No 215 September 2021
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Women can have hep C too
Mary Jane's story
Mary Jane* is an Australian community member with von Willebrand disease (VWD). She spoke to HFA about her experiences with hepatitis C and being cured. Our thanks to Mary Jane for sharing her story.
Women with bleeding disorders don’t usually think of themselves as being at risk for hepatitis C. Mary Jane’s story is a reminder that anyone who had blood products before 1993 might have been exposed to HCV, the virus that causes hepatitis C.
Mary Jane has von Willebrand disease (VWD) type 3, which is a severe form. Over the years she has experienced a range of bleeding problems, including bruising, heavy periods, joint bleeds and gum bleeding. Growing up, she had the treatment product cryoprecipitate to control her bleeding. Cryoprecipitate is a clotting factor product manufactured from human plasma – the pale yellow fluid part of blood. Over the years she also had other gynaecological problems such as ovarian cysts and had a hysterectomy in the late 1980s, treated with whole blood products to manage bleeding.
In the past, human blood products – whole blood, cryoprecipitate and clotting factor concentrates - were a risk for bloodborne viruses such as HIV and hepatitis C. By 1985 Australia had introduced testing of blood donations and viral inactivation manufacturing processes to prevent transmission of HIV through blood products. A test for hepatitis C virus became available in 1990, followed quickly by testing of blood donations. By 1993 there were similar safety measures to remove or inactivate HCV during the manufacture of blood products. They were important steps for blood product safety but too late for people like Mary Jane.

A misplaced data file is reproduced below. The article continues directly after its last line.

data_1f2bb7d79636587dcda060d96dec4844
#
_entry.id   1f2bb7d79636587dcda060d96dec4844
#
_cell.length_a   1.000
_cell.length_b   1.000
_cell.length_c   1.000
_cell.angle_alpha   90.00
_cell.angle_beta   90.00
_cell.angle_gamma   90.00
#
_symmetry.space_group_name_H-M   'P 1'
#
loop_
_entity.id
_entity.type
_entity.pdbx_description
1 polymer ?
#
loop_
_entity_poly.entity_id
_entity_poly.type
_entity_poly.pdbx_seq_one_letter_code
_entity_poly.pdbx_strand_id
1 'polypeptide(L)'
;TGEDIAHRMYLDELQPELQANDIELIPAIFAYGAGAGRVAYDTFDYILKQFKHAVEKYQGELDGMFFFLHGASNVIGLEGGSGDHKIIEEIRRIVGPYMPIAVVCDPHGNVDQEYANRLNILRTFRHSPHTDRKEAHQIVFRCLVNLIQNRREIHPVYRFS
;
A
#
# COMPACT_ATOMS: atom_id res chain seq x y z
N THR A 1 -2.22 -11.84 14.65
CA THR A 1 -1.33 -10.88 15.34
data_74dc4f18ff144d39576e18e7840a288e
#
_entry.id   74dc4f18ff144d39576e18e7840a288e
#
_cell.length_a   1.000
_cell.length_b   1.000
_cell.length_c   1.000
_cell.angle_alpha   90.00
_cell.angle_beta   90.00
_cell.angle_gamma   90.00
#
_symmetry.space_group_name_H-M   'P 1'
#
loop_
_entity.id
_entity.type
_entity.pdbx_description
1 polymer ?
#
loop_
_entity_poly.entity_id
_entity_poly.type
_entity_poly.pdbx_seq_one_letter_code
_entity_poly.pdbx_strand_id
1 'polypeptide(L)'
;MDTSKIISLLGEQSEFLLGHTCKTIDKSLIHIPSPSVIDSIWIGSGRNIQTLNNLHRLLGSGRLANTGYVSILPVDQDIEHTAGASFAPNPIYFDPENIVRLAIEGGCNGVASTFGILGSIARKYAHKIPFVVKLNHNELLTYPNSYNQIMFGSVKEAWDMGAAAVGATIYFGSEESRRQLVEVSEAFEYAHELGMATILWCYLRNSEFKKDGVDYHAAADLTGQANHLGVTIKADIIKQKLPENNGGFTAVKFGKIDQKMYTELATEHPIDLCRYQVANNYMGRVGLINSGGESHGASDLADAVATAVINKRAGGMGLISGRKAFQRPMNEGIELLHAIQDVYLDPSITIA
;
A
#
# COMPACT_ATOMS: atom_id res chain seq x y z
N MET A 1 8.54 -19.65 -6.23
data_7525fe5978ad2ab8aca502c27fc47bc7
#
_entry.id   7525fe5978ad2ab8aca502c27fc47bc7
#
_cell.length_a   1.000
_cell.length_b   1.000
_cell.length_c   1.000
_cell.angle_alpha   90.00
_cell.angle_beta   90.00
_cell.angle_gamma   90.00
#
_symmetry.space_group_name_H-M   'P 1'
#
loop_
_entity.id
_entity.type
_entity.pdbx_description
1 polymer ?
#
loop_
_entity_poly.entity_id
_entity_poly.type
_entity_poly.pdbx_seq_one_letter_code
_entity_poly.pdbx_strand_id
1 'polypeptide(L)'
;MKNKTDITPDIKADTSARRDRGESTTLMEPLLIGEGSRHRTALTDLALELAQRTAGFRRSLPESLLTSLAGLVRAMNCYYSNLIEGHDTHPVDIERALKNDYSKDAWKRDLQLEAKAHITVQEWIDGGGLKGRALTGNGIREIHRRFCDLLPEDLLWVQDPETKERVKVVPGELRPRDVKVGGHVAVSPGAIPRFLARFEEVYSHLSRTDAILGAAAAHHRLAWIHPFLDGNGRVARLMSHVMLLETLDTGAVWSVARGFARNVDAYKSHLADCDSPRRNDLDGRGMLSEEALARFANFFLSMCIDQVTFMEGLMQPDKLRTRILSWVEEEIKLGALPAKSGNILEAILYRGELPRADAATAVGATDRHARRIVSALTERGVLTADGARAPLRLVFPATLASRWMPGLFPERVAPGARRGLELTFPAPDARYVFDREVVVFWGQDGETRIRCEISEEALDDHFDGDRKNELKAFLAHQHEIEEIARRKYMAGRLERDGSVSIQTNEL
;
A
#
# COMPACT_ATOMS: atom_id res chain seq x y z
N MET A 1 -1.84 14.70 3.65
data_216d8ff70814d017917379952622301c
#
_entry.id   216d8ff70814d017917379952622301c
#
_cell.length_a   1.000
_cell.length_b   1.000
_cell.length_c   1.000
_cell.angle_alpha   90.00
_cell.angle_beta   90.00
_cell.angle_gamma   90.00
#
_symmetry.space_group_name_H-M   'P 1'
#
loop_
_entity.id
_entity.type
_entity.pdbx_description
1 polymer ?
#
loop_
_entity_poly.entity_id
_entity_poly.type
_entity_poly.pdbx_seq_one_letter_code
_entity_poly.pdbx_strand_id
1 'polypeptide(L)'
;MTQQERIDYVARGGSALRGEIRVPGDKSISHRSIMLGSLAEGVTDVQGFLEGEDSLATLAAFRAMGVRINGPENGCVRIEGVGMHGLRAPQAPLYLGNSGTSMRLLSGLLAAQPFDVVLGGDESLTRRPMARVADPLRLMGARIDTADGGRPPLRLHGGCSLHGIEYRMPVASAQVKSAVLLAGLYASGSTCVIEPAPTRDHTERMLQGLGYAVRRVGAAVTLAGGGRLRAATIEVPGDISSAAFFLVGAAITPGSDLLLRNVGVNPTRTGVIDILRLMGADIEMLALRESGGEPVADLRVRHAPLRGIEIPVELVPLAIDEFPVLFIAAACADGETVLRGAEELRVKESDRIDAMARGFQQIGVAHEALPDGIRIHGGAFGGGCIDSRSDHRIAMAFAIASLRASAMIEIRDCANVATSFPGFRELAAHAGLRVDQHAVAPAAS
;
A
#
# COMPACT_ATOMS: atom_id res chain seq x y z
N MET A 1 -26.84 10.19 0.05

Mary Jane discovered she had hepatitis C after abnormal liver function tests just over 20 years ago.
‘I didn’t really know much about hep C. We heard more about HIV at that time, because we knew that people with haemophilia in our community were affected by it.’
‘I had probably had hepatitis C for about 20 years, but I wasn’t aware that I had symptoms. I had some fatigue, but I thought that was just getting older and being tired from work. I didn’t classify it as there is definitely something wrong with me.’
Discovering she had hepatitis C impacted not only on Mary Jane but also made her worry about the people close to her.
‘I was pretty horrified to find out I might have had hep C for 20 years or more and not known the risk of transmitting it. I was concerned about my husband. He needed to have a hep C test as well – which was negative. I was much more conscious of what I was doing – for example, if I cut myself, I was careful to make sure my blood didn’t go on anyone else, like the kids.’
Her first round of hepatitis C treatment involved injections of interferon and ribavirin tablets and was not successful. In 2016 she had treatment again, this time with the new Direct Acting Antiviral (DAA) therapy.
‘It wasn’t too traumatic - very easy to take, just tablets, and I didn’t have any side-effects.’
Mary Jane took the treatment for 6 months and her test results confirmed that she had been cured. Follow-up tests also showed that her liver was functioning normally.
‘I feel fine now. My joints still give me trouble, of course!’
Her message for other women in her situation?
‘Just go and get tested. It’s not difficult in any way. If it turns out you have hep C, treatment is very straightforward and simple and the specialists at the hepatitis clinic keep an eye on you all the time. If you have any questions, you can ring them or go to see them anytime. It’s all very easy.’
*name changed for privacy reasons
Hep C & HIV
Women & girls
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Date last reviewed: 16 September 2021